A special type of Stock with a single incoming Flow. The Flow value replaces rather than adds to the Sequence's value.
A container for a value that is modified by code. No state change takes place unless required by the code. A Store acts like a global variable for the model.

Flows in Numerus follow standard rules for system dynamics: they control the movement of value to and from Stocks.

Numerus Terms play several roles, all of which involve computing or delivering a value. A pure Term simply computes a value using the values of other components in the model. A constant Term computes this value only once and maintains it throughout the simulation. A Graph Function Term is derived from a user-defined graph. In Pins and Out Pins are used with capsule chips and described elsewhere. A Spy displays its value on the runtime dashboard. An External Term is derived from input data and is described in detail elsewhere.

Spatial Models in Numerus

Spatial modeling introduces into the model an awareness of position in 2 or 3 dimensions. In Numerus this capability is encapsulated using a component called a CellMatrix. A CellMatrix is an array of cells forming a geometric lattice. The lattice can have either a cartesian or hexagonal topology[4]. Each cell is comprised of a capsule instance extended with special operators that inform the cell of its topological properties. A well-known example of a 2-dimensional cartesian spatial model of this type is Conway's Game of Life. The cells in this model are in one of two states (“alive” or “dead”), and state transition depends on the state of a cell's 8 neighbors. In Numerus, a Life cell is Capsule with a single Sequence component representing its state. Special primitive operators allow a cell to query the state of its neighbors to determine its own state transition.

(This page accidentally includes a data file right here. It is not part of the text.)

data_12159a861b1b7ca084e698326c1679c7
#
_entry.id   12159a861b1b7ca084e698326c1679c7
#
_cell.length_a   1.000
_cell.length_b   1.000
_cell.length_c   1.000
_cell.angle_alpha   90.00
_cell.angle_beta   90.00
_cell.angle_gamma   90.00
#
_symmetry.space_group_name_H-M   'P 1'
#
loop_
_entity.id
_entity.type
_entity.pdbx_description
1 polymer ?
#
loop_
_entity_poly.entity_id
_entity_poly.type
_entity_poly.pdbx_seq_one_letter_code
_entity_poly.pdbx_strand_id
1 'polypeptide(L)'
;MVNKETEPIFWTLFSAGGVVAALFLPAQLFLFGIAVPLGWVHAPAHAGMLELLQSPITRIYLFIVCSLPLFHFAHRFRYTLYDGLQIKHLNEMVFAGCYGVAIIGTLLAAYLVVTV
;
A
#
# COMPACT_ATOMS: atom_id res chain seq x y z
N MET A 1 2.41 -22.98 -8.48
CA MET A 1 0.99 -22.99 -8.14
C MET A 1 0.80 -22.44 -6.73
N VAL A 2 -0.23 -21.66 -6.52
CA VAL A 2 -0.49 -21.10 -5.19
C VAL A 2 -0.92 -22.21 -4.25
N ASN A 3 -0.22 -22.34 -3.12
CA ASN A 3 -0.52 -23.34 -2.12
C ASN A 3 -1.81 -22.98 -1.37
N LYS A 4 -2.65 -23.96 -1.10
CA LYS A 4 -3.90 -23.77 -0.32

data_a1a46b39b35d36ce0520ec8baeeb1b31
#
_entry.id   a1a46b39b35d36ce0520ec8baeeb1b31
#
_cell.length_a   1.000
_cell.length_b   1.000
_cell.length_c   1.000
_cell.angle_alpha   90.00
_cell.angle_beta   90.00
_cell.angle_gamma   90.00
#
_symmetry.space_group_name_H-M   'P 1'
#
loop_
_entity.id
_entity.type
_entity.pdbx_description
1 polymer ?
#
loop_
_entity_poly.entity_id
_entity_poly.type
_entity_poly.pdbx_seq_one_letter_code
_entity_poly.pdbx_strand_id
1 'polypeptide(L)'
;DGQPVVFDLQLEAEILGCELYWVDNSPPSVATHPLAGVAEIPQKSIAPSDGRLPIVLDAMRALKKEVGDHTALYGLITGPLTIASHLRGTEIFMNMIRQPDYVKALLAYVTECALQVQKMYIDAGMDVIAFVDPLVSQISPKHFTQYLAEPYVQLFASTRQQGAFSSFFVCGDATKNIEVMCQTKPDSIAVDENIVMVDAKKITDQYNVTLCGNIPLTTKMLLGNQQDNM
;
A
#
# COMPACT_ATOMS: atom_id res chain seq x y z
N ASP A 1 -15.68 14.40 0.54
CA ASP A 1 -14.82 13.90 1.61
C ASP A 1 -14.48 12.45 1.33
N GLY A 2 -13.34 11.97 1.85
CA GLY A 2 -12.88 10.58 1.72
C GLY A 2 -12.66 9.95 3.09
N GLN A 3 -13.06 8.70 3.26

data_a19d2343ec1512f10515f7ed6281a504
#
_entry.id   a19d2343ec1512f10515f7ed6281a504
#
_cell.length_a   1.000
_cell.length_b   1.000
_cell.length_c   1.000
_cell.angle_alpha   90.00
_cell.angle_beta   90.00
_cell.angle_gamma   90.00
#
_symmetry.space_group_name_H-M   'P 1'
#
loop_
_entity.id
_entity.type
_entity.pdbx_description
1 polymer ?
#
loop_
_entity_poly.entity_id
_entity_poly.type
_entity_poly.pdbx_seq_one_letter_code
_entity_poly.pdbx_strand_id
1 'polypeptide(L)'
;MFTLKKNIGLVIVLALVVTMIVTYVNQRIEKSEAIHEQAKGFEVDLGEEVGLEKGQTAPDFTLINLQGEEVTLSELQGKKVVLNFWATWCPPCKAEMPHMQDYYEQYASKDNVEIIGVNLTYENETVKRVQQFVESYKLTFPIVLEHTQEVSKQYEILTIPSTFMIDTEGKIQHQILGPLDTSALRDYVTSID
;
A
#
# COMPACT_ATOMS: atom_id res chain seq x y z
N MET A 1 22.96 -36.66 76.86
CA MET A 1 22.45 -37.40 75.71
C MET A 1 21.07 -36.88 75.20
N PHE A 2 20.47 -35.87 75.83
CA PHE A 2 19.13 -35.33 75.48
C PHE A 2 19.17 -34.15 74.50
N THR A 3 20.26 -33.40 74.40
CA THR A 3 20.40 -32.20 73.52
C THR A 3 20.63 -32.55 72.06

Agent Based Models in Numerus